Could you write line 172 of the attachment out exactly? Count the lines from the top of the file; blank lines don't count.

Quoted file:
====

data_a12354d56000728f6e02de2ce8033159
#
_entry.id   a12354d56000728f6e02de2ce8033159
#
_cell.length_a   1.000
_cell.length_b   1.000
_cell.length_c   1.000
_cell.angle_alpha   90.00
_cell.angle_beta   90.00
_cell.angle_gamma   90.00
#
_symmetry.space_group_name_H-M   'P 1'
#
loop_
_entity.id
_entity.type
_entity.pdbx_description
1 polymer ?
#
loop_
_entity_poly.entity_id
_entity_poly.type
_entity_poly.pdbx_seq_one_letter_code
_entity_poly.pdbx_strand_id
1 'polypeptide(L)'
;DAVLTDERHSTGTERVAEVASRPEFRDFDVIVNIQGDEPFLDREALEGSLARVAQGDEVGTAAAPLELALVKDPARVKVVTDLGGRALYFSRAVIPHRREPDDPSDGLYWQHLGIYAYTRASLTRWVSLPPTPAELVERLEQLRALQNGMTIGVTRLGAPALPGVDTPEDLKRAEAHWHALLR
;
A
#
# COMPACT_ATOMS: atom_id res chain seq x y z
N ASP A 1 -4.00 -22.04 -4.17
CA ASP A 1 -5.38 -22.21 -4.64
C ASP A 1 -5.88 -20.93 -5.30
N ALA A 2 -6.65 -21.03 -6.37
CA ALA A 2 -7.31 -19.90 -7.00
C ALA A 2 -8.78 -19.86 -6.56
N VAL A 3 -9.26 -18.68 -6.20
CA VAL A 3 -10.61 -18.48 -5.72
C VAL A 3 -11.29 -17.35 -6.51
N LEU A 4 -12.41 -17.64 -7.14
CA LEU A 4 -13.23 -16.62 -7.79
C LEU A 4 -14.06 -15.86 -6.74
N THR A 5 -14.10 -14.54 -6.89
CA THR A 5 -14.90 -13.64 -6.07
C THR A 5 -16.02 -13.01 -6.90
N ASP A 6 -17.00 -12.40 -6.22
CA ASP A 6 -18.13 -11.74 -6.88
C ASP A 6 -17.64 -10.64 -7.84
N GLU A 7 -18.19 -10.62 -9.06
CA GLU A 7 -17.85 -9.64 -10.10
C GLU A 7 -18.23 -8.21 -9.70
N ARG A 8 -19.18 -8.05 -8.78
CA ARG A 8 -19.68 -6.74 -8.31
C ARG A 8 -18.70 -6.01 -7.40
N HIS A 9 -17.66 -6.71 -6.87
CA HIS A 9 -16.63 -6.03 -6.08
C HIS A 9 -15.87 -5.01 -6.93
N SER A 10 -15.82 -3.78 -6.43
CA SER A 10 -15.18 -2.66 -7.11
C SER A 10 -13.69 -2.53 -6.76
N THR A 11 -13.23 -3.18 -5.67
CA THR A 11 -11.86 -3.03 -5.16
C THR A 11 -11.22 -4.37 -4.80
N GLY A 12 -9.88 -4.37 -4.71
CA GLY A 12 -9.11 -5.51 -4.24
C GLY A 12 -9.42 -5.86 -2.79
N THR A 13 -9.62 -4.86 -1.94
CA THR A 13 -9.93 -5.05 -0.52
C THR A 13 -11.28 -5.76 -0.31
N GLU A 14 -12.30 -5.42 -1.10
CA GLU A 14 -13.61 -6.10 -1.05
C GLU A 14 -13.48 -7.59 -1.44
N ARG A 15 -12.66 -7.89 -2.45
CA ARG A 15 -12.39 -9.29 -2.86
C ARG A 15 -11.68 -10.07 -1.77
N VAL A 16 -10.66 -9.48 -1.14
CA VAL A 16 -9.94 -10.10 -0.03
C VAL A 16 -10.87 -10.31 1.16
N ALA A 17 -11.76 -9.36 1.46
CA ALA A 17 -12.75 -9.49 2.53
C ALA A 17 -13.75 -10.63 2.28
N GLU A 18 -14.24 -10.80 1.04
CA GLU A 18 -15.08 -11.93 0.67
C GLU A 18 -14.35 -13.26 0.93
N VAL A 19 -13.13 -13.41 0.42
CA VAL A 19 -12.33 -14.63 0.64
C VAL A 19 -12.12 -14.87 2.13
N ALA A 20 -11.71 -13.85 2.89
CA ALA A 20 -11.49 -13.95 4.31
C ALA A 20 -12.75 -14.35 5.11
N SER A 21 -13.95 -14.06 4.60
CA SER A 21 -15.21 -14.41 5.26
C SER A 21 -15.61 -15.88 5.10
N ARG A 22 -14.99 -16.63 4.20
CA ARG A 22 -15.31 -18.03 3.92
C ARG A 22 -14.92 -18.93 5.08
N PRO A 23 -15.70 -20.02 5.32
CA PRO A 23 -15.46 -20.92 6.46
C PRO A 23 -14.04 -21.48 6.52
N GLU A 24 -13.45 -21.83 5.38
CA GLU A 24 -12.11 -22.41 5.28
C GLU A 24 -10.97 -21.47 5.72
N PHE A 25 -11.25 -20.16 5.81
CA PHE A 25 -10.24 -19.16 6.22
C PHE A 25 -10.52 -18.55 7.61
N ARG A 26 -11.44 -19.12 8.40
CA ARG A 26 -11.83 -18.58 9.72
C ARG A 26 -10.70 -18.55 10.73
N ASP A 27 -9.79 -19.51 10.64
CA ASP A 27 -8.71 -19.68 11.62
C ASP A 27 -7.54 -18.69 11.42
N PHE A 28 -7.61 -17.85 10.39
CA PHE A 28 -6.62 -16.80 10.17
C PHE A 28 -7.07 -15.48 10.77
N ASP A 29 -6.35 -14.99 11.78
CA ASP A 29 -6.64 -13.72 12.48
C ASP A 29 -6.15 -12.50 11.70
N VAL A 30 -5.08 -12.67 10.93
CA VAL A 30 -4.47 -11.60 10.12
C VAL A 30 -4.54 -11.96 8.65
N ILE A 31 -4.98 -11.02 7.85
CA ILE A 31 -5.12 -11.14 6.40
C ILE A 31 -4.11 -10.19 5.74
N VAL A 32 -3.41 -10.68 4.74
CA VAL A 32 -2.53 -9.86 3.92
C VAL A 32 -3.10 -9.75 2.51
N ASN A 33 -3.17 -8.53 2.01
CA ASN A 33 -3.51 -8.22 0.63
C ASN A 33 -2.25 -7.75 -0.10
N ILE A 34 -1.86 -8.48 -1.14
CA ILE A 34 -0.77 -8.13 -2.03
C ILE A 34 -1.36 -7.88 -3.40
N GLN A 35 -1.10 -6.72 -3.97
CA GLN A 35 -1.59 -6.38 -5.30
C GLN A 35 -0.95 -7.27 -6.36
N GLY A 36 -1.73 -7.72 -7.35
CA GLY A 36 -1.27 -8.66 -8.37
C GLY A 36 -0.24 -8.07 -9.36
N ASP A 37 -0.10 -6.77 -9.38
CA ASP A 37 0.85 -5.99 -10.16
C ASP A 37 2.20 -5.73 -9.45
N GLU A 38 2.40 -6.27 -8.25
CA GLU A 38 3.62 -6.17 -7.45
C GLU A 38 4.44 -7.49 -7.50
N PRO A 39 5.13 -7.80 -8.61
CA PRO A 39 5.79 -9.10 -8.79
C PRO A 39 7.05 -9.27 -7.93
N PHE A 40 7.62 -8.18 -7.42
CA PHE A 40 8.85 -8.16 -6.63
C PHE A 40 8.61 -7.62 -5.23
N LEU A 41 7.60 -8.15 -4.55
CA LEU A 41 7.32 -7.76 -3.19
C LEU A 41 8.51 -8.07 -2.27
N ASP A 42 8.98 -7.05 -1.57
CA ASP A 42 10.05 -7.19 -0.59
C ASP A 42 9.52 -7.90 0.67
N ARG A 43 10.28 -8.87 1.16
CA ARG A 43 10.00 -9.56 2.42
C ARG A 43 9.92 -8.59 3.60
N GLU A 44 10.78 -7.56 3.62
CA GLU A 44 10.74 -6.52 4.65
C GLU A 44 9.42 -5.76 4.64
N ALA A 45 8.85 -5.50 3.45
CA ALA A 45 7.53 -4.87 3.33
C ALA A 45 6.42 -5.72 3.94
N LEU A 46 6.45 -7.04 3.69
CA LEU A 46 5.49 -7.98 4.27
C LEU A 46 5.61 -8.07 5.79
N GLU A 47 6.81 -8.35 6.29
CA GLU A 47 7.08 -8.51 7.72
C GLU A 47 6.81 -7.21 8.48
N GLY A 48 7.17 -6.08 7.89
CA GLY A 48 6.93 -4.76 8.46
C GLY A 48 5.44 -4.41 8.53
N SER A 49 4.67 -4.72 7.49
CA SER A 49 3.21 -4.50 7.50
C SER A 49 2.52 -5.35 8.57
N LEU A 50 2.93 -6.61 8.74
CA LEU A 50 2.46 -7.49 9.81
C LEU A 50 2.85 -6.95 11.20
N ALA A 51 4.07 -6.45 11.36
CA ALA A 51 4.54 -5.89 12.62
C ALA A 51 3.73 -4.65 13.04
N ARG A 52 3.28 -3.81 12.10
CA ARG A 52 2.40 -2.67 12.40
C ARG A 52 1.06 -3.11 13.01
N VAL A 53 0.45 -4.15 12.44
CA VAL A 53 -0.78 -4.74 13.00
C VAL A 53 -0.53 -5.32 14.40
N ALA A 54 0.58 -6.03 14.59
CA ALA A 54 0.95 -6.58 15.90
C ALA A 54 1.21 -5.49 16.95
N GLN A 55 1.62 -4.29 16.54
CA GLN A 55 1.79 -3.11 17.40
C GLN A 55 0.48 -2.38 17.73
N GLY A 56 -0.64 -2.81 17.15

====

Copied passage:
N GLY A 48 7.17 -6.08 7.89